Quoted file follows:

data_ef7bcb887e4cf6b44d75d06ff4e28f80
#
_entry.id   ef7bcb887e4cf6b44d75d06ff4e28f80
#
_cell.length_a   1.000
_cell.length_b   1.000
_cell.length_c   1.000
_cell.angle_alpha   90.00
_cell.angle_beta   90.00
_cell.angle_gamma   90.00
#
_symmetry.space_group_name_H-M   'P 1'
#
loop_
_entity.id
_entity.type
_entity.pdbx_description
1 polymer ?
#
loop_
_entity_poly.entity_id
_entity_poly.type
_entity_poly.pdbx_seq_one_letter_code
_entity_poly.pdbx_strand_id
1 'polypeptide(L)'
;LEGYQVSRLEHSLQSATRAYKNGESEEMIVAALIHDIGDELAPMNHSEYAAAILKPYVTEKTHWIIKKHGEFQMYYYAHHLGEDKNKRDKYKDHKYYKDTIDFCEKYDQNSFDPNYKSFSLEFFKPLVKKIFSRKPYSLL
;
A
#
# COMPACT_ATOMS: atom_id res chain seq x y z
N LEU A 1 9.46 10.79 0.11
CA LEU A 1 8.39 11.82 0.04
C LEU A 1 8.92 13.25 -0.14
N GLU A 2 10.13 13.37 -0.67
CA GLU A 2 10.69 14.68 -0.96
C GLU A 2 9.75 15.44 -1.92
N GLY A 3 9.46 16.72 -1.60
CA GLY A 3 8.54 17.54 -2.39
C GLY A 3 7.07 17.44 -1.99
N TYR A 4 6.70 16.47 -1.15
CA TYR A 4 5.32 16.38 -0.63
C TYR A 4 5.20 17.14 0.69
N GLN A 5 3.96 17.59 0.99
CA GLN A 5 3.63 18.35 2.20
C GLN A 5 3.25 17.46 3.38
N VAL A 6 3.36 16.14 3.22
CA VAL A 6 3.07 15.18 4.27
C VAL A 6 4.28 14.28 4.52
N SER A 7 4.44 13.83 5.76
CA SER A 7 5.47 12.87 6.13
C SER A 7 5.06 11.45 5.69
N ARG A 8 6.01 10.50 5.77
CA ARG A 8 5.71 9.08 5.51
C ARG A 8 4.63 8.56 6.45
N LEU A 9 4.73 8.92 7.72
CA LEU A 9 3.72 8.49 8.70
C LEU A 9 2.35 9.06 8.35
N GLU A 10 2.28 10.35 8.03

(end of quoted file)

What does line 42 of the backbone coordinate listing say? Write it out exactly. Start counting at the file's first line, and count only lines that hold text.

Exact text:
C TYR A 4 5.20 17.14 0.69